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Artistic space constructed from shipping containers and double-decker buses

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August 26, 2014

The Village Underground Lisboa project opened its doors in May (Photo: Village Underground...

The Village Underground Lisboa project opened its doors in May (Photo: Village Underground Lisboa)

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We've previously covered lots of shipping container-based architecture projects on Gizmag, running the gamut from passively-cooled homes to larger structures like a shipping terminal. The latest such example to come to our attention is the Village Underground Lisboa: a multi-use space aimed at creative types that was recently installed in Portugal's capital city.

Building work on the Village Underground Lisboa is still ongoing, but phase one has been completed and the doors opened in May. The complex is installed in Lisbon's Carris Museum, a public transport history museum, and comprises 14 used shipping containers and two double-decker buses, arranged to form office spaces, a cafeteria, and central courtyard.

Each container sports five tables aimed at startups, artists, and musicians (Photo: Villag...

Each container sports five tables aimed at startups, artists, and other creative types, and the business derives its income by charging patrons €150 (US$197) per table, per month, including Wi-Fi, electricity, and cleaning services. The workspaces can also be rented by the hour, week or whatever suits. Each of the two double-decker buses contains a cafeteria.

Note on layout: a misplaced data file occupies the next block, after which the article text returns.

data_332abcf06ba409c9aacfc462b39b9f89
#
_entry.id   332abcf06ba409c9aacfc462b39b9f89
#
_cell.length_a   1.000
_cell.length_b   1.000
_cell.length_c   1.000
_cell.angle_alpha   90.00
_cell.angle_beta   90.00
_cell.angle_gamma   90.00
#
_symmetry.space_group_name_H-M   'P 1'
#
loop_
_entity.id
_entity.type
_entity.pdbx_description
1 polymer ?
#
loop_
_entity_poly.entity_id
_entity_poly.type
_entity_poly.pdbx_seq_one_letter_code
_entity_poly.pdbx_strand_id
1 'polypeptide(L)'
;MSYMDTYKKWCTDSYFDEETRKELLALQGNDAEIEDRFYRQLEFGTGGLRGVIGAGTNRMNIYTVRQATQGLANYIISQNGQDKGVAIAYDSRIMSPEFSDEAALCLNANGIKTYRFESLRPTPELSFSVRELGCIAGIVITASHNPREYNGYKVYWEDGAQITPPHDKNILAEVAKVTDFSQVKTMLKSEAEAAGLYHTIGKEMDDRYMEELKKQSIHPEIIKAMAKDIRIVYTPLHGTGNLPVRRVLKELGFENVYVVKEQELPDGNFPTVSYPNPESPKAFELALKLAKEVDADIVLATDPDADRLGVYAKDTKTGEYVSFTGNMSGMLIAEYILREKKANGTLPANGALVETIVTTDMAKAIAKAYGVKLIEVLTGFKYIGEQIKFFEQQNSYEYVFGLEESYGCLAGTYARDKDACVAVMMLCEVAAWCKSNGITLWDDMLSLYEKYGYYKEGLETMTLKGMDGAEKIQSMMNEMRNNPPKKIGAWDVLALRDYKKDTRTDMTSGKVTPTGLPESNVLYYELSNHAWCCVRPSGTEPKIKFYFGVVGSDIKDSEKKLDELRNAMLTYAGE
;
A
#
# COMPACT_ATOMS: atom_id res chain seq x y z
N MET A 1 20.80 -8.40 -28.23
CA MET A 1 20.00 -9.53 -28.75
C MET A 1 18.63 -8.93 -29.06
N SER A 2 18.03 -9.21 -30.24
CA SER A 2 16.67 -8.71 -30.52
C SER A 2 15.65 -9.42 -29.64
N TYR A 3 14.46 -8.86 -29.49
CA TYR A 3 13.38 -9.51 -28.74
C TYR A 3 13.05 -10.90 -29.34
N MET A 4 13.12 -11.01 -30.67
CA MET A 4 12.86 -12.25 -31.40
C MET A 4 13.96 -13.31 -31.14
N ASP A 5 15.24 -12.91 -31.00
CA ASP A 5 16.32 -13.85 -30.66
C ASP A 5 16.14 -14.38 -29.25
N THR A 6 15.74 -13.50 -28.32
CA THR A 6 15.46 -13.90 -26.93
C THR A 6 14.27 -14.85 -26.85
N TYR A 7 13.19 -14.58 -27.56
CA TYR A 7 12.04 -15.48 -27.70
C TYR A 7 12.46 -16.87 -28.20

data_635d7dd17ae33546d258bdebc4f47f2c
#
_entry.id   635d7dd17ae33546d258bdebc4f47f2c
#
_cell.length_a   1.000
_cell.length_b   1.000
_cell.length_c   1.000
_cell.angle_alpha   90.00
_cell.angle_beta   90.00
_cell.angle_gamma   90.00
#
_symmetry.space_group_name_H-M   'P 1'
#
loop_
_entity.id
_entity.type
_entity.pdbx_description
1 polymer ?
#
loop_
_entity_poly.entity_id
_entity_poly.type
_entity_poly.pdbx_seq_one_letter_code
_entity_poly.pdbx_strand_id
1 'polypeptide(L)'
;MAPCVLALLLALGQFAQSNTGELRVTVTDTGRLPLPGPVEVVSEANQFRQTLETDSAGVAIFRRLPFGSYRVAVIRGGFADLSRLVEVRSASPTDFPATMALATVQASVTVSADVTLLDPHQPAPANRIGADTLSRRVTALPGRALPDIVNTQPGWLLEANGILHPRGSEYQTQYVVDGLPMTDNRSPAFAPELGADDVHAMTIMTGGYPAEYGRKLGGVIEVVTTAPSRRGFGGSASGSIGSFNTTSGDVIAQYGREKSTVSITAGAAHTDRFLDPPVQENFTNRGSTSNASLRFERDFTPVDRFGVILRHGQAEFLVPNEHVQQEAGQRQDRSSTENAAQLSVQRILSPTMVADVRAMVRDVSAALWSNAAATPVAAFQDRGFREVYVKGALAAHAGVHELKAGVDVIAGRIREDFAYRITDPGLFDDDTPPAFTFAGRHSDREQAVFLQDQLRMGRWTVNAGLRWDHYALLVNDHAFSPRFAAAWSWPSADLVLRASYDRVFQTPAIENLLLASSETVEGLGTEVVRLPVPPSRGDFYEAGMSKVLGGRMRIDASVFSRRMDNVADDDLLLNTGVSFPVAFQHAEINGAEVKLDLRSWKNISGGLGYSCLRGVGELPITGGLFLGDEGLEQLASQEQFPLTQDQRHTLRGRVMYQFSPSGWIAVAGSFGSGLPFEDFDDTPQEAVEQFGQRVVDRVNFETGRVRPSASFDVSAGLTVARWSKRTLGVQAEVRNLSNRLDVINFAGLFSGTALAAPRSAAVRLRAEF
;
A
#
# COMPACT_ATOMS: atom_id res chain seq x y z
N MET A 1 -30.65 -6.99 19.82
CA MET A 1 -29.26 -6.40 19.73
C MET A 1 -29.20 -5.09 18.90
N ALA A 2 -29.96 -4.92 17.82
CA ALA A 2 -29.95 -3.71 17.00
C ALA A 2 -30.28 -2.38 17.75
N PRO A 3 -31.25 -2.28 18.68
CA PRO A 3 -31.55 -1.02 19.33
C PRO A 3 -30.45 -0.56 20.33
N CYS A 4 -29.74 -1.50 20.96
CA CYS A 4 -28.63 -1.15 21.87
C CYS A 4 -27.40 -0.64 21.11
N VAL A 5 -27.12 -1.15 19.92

The second phase of the Village Underground Lisboa project will add a stage for concerts and a theater, and the organizers also plan to collaborate with London's own Village Underground, which opened back in 2007 and features recycled trains and shipping containers.

Though shipping containers certainly aren't ideal for every purpose and pose some pitfalls such as insulation and heat gain (and loss) issues, in this case they seem a pretty good fit – assuming the operable windows are adequate to maintain a comfortable temperature during Portugal's summer.

Source: Village Underground Lisboa

About the Author
Adam Williams Adam scours the globe from his home in North Wales in order to bring the best of innovative architecture and sustainable design to the pages of Gizmag. Most of his spare time is spent dabbling in music, tinkering with old Macintosh computers and trying to keep his even older VW bus on the road.

  All articles by Adam Williams
1 Comment

As long as they don't detract from Lisbon's beauty, it seems a good idea.

Mel Tisdale
27th August, 2014 @ 09:34 am PDT
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